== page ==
ARLINGTON, Texas — Adam Eaton entered May hitting below the Mendoza line, but since the calendar flipped over he’s looked more like the guy the White Sox figured he'd be when they signed him to a five-year, $23.5 million extension in March.
Since returning to the White Sox lineup May 5 after a nasty bout with the flu, Eaton has a .263/.333/.430 slash line with 10 walks, 20 strikeouts and — somewhat surprisingly — three home runs. There’s still room for improvement for a guy who had a .362 on-base percentage last year, but things are finally starting to normalize for the 26-year-old center fielder.
“I haven’t really done much different besides upping my work load and just trying to swing at strikes,” Eaton said. “That’s the name of the game, if you can swing at strikes and put the ball in play you’re going to be successful so I try to concentrate on that, go up there and have a good, steady approach.”
[SHOP: Gear up, White Sox fans!]
Compared to 2014, Eaton in 2015 has swung at a higher percentage of pitches out of the strike zone (up two percent) and fewer pitches in the strike zone (down two percent) while maintaining the same swing rate (43 percent). But he feels those numbers are trending in the right direction recently, and since the White Sox opened a six-game road trip May 11 in Milwaukee he’s hitting .284/.346/.463 over 104 plate appearances.
Eaton hasn’t had a day off in that stretch, and the White Sox are 12-11 in it.
“Definitely the more at-bats you get, the more in-tune you get with the play,” Eaton said. “And the more consecutive games you play in … you can kind of start getting into a rhythm. The more pitching you see, you see pitchers multiple times, it’s only an advantage for you as a hitter. So it’s definitely an advantage the longer the season goes.”
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As has been the case with other slumping White Sox players this year — including Melky Cabrera — manager Robin Ventura has stuck with Eaton atop the lineup based on his ability and track record. While Eaton only has played one full major league season, he did enough in 2014 to convince Ventura his early-season struggles were an aberration and not a sign of a far-reaching problem.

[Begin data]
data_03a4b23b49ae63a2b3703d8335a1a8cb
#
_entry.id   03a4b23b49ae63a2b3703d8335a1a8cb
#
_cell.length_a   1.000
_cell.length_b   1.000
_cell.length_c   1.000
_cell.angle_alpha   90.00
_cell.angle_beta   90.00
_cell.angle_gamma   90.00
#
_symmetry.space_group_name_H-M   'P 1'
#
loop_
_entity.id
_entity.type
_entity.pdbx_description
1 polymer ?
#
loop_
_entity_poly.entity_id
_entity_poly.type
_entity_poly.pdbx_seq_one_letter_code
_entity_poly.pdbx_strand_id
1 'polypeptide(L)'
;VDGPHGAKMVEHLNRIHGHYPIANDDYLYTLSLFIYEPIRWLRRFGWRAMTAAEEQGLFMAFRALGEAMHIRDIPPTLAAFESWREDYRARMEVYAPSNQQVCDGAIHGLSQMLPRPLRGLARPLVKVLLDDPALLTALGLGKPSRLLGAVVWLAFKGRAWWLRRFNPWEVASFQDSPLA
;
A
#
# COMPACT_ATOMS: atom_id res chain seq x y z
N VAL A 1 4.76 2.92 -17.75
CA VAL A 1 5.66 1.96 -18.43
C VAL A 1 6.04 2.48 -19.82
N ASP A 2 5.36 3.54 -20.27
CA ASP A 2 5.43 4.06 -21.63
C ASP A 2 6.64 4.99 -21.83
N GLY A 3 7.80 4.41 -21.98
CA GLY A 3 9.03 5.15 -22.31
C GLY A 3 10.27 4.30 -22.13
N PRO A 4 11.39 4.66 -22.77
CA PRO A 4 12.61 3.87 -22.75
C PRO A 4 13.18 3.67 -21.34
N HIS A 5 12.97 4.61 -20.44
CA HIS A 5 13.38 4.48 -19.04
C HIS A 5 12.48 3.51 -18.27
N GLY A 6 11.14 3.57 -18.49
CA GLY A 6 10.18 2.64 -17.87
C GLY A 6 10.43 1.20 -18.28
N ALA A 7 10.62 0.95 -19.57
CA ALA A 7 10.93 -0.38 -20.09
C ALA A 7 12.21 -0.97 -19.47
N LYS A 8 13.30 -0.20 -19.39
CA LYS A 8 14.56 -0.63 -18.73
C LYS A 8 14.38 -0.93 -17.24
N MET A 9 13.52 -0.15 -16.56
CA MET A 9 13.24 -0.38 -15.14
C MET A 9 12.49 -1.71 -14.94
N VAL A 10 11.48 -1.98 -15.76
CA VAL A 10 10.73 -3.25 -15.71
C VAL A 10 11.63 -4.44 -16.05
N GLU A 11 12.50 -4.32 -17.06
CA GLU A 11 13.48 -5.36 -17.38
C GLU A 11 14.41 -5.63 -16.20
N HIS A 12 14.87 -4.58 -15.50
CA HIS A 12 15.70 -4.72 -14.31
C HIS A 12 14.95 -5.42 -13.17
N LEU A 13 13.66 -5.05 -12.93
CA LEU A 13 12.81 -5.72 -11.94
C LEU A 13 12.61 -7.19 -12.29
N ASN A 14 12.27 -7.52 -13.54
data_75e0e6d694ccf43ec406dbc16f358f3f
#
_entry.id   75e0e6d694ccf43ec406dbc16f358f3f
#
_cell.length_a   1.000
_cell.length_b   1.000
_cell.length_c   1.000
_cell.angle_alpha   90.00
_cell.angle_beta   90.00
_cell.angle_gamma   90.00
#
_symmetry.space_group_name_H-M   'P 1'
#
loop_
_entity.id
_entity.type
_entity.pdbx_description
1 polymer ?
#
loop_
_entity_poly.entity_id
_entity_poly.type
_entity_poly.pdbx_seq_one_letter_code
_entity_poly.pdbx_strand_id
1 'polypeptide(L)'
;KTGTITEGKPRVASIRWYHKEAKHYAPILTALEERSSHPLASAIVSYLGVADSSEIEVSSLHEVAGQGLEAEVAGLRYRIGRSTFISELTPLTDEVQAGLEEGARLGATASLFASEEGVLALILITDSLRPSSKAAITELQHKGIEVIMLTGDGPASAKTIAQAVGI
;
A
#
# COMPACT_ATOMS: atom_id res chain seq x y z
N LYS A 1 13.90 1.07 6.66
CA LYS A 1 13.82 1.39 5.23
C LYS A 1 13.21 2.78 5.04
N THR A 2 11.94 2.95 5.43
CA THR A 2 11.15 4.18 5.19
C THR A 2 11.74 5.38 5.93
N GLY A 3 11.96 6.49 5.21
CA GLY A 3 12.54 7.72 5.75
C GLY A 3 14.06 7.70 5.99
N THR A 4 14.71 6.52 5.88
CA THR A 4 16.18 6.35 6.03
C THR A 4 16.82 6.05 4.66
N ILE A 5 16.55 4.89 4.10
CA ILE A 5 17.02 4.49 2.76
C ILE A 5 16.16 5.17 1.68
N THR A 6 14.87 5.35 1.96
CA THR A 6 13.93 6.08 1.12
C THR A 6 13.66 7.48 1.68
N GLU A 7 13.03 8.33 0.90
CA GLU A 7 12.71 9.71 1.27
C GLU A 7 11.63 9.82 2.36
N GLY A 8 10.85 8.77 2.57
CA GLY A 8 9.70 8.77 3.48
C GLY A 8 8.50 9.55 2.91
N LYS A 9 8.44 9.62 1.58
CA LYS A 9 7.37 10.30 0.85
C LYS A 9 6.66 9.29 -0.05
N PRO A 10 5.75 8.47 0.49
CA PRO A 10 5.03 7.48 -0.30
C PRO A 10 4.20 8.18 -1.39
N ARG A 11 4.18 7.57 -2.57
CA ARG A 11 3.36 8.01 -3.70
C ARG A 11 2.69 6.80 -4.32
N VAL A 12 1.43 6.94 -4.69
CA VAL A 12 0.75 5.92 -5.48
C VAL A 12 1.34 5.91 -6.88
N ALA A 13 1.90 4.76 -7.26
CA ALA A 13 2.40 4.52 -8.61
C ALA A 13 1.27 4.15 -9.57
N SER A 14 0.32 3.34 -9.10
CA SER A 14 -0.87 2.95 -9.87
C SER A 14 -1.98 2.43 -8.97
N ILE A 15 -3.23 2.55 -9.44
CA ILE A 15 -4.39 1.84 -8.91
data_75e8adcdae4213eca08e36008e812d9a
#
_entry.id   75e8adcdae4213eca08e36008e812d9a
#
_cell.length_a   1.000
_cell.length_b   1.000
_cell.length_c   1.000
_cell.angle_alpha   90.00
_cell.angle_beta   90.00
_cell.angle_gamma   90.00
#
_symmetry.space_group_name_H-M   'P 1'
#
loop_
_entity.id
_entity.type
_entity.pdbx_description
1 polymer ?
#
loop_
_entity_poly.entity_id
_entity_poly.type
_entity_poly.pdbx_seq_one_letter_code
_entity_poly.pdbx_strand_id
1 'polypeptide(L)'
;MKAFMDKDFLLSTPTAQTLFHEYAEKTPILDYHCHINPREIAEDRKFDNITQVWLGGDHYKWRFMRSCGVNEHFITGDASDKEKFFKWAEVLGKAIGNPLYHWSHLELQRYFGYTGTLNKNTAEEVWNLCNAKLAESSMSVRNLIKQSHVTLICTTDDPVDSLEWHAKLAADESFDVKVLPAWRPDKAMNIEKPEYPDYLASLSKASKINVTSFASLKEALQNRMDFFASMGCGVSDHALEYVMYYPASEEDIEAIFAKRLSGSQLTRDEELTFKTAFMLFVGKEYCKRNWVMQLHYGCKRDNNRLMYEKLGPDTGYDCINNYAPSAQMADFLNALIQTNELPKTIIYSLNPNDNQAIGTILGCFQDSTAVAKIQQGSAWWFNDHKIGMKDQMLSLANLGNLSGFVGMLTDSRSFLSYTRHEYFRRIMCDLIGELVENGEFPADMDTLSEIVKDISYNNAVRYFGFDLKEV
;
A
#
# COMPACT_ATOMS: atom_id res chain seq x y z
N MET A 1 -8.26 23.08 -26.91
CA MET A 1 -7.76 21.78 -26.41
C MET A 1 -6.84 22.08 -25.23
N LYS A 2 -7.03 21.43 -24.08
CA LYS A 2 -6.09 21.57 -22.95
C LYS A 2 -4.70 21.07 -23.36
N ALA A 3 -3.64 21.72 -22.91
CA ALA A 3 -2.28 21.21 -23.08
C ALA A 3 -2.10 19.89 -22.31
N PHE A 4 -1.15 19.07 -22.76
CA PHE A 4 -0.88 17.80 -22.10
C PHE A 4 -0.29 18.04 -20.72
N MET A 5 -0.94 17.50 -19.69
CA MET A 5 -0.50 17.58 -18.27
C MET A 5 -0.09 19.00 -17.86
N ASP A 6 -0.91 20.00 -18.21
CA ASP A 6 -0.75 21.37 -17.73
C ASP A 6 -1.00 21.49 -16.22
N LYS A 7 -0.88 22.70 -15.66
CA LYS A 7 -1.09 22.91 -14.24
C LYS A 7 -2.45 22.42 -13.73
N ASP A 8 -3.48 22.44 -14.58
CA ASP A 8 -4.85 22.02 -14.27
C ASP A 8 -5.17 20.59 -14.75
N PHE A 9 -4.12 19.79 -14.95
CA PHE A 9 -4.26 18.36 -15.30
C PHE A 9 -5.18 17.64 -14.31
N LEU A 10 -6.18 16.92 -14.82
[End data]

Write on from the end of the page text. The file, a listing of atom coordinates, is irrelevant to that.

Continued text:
“With his skill-set, being able to put it in play and run, you feel like he’s able to do that,” Ventura said. “You are not feeling like you are stretching too far away of what he can actually do and how he can perform with what his tools are.”
Well, the opening game of this weekend's Crosstown series on the South Side just got a lot more interesting.
The Cubs are juggling their rotation a bit as they head toward the postseason, and in doing so, Jose Quintana is now scheduled to pitch against his former club Friday afternoon at Guaranteed Rate Field. It will be the first time he's faced the South Siders since last summer's trade that sent him to the other side of town.
Rick Hahn's front office shipped Quintana to the North Side in exchange for a package that included Eloy Jimenez and Dylan Cease. The trade initially looked like a winner for both teams, with the Cubs in win-now mode and the White Sox in rebuilding mode. It's looking even better for both sides at the moment.
Quintana has been on fire of late, with a 2.10 ERA in his last six starts. Meanwhile, Jimenez and Cease are arguably the two best prospects in the White Sox loaded farm system. Jimenez is ranked as the No. 3 prospect in the game after a big season swinging the bat, and Cease was the organization's best minor league pitcher this season, both guys sparking big expectations for the team's bright future.
While the Cubs have to be confident in Quintana with how well he's pitched of late, he's returning to a ballpark where pitching well didn't always end in wins. He infamously received an unbelievably small amount of run support during his otherwise terrific tenure on the South Side and posted just a 22-27 record in his 84 games (all but two of which were starts) at Guaranteed Rate Field. Of course, the win-loss record doesn't reflect the 3.59 ERA he posted there in a White Sox uniform.
Quintana will almost surely get a nice ovation from White Sox fans, who treated also-traded starting pitcher Chris Sale well in his return to the South Side last season, but this Crosstown series could have a little more meaning than most. The Cubs remain in a tight division battle with the Milwaukee Brewers, meaning the White Sox have an opportunity to play spoiler. And while Quintana won't be trying to strike out Jimenez or battling against Cease, his former club could have an opportunity to pour some rain on the Cubs' late-season parade.
Chuck Garfien, Ryan McGuffey and Vinnie Duber discuss the trials and tribulations of Yoan Moncada during his first full season in the majors and what kind of player they think he will become.
Plus, they talk about some White Sox buried treasure that Chuck found on the internet: Nolan Ryan pitching a no-hitter into the ninth inning against the White Sox from 1974 with audio from Harry Caray's call that night.
Listen to the full episode here or via the embedded player below: